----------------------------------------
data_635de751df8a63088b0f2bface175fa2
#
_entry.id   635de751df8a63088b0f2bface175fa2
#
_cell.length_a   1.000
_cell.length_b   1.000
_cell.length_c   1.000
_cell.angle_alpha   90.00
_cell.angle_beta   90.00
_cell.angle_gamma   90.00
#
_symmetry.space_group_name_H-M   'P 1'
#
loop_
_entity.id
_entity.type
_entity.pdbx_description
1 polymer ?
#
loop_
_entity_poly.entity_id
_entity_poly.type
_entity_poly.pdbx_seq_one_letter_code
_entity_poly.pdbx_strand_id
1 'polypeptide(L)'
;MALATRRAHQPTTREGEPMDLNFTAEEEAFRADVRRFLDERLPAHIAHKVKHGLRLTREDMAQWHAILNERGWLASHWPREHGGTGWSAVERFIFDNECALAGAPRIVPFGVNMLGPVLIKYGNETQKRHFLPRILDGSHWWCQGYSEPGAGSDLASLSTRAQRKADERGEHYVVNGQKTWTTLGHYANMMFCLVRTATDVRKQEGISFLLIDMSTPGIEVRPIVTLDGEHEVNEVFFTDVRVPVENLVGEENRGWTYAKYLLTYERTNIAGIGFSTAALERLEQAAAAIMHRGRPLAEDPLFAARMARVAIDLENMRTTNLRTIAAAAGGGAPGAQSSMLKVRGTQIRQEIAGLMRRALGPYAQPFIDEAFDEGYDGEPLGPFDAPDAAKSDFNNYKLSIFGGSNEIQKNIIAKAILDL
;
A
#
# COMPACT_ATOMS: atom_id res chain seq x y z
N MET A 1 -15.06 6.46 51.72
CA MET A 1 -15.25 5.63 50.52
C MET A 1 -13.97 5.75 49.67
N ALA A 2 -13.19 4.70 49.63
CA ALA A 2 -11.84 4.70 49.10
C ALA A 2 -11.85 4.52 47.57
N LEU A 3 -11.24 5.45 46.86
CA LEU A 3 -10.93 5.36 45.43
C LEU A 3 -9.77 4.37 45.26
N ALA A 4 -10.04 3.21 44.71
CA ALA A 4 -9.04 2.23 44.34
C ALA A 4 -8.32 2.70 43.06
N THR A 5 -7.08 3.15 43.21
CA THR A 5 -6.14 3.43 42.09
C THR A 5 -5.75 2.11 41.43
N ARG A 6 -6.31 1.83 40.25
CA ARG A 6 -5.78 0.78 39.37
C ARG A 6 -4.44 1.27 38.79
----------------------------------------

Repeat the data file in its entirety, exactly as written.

data_635de751df8a63088b0f2bface175fa2
#
_entry.id   635de751df8a63088b0f2bface175fa2
#
_cell.length_a   1.000
_cell.length_b   1.000
_cell.length_c   1.000
_cell.angle_alpha   90.00
_cell.angle_beta   90.00
_cell.angle_gamma   90.00
#
_symmetry.space_group_name_H-M   'P 1'
#
loop_
_entity.id
_entity.type
_entity.pdbx_description
1 polymer ?
#
loop_
_entity_poly.entity_id
_entity_poly.type
_entity_poly.pdbx_seq_one_letter_code
_entity_poly.pdbx_strand_id
1 'polypeptide(L)'
;MALATRRAHQPTTREGEPMDLNFTAEEEAFRADVRRFLDERLPAHIAHKVKHGLRLTREDMAQWHAILNERGWLASHWPREHGGTGWSAVERFIFDNECALAGAPRIVPFGVNMLGPVLIKYGNETQKRHFLPRILDGSHWWCQGYSEPGAGSDLASLSTRAQRKADERGEHYVVNGQKTWTTLGHYANMMFCLVRTATDVRKQEGISFLLIDMSTPGIEVRPIVTLDGEHEVNEVFFTDVRVPVENLVGEENRGWTYAKYLLTYERTNIAGIGFSTAALERLEQAAAAIMHRGRPLAEDPLFAARMARVAIDLENMRTTNLRTIAAAAGGGAPGAQSSMLKVRGTQIRQEIAGLMRRALGPYAQPFIDEAFDEGYDGEPLGPFDAPDAAKSDFNNYKLSIFGGSNEIQKNIIAKAILDL
;
A
#
# COMPACT_ATOMS: atom_id res chain seq x y z
N MET A 1 -15.06 6.46 51.72
CA MET A 1 -15.25 5.63 50.52
C MET A 1 -13.97 5.75 49.67
N ALA A 2 -13.19 4.70 49.63
CA ALA A 2 -11.84 4.70 49.10
C ALA A 2 -11.85 4.52 47.57
N LEU A 3 -11.24 5.45 46.86
CA LEU A 3 -10.93 5.36 45.43
C LEU A 3 -9.77 4.37 45.26
N ALA A 4 -10.04 3.21 44.71
CA ALA A 4 -9.04 2.23 44.34
C ALA A 4 -8.32 2.70 43.06
N THR A 5 -7.08 3.15 43.21
CA THR A 5 -6.14 3.43 42.09
C THR A 5 -5.75 2.11 41.43
N ARG A 6 -6.31 1.83 40.25
CA ARG A 6 -5.78 0.78 39.37
C ARG A 6 -4.44 1.27 38.79